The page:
Once you have all this set up, you might find that your maximum CPC is too low for that keyword (Google will tell you if that is the case.) This means that the other companies bidding on that keyword have set their maximum CPC higher than yours. For you, this means your ads will be showing much less. If your maximum CPC is too low, you will need to reconsider the profit margin you set for your advertising budget, and if you can’t go lower, if might be a good idea not to focus on that keyword (for now).

You can also use the tools at Keywordspy or Spyfu to check your competitors’ historical adwords data and get an idea of how much they are bidding on these keywords.

The next step in setting up your campaign is the structure of your account. Campaigns are generally a group of ad groups that fit under the same target or purpose. If you are not running any special promotions or if you are not advertising for a large number of products, having one campaign for the search network and one campaign for the display network (if desired) is adequate.

Within your campaign, it is time to segment your keywords. The reason we do this is because we want our keyword groups, the ads, and the landing pages to be congruent with each other. Look at your keyword list and put them into groups under a common theme. Do not group your ad groups under different types of products, that should be done in separate campaigns. Rather group your keywords into similar words and phrases that target the same overall search term. Ad groups share ads, so you want them to make sense for your ad copy.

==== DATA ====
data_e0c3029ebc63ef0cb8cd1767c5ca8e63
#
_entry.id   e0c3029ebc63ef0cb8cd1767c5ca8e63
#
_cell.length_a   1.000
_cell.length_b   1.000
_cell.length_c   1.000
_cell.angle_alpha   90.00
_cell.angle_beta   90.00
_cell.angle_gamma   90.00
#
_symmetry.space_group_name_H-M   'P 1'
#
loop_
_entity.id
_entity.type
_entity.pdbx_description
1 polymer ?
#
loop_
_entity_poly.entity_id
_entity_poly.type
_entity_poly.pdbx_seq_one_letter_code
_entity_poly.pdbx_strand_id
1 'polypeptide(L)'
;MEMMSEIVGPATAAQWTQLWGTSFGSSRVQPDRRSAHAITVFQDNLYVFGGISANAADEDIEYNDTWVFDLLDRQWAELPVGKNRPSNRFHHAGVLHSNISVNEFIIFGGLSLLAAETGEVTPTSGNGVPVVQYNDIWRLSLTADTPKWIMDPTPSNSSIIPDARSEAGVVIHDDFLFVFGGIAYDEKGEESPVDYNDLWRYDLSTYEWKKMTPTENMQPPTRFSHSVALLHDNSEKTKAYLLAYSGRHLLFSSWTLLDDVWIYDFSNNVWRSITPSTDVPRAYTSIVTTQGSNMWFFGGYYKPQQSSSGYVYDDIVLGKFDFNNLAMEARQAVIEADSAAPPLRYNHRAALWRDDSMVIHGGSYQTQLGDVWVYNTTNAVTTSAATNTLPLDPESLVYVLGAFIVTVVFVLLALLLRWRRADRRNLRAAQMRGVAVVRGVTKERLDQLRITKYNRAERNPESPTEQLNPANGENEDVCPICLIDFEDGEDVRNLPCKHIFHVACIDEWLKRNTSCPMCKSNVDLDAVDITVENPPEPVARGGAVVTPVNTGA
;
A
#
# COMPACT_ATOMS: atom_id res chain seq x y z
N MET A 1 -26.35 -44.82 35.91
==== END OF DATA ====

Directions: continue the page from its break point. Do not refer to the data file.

For example, let’s say your company sells tires of different kinds. Your Adwords account structure should look something like this:

We can also separate the adgroups into themes, so if you are selling only one product or service, you should divide your keywords into adgroups that share a certain theme, or feature, of your offering.

Finally it is time to write the ads. When it comes to ads, it can be tricky since Google gives you such limited space. A key thing to remember here is to broadcast your USP (unique selling point). What makes your product different from your competitor’s? It also helps if you have a special offer, like a discount, free trial, or something else alluring that would bring people to click on your ad and see your landing page. You do not have a lot of space for fluff, so it is best to be direct and to the point. Flaunt your features, USP, and offer. If you are not providing free software, you might not even want to, or need to, state your company name. 

Make sure you include the keywords from the adgroup in your ad. You don’t want the ad to talk about just “tires” if it is in the “Winter Tire” ad group. Remember, be as congruent as possible. Make sure you have the ad copy connected to your landing page copy, and that the display URL does not have to be the same as the destination URL, but it has to be the same domain.

Ok, you now have set up your first Adwords campaign. But it is just the first step. Subscribe to our newsletter below to continue getting tips and instructions of how to optimize your campaign. If you feel you got it from here, thats fine too, but you’ll be back.